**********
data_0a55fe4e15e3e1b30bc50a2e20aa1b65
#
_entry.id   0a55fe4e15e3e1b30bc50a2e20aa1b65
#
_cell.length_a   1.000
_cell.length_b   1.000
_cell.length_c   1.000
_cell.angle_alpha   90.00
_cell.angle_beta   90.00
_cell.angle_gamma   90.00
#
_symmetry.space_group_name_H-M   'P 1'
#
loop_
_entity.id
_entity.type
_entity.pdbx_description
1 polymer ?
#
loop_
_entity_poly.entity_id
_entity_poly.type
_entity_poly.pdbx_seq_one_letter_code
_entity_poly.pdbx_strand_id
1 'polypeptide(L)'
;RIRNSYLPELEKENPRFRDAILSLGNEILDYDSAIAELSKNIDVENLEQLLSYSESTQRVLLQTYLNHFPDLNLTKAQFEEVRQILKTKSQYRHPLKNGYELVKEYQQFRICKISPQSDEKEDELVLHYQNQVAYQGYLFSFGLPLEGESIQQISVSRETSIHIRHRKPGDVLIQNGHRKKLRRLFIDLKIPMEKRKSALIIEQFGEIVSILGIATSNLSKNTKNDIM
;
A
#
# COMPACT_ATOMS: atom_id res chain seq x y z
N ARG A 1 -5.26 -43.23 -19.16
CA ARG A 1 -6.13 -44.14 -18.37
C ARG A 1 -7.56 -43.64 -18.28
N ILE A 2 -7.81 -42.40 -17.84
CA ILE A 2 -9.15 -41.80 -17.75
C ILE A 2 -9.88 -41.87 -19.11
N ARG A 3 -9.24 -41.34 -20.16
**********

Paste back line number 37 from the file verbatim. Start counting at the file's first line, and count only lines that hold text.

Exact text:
N ARG A 3 -9.24 -41.34 -20.16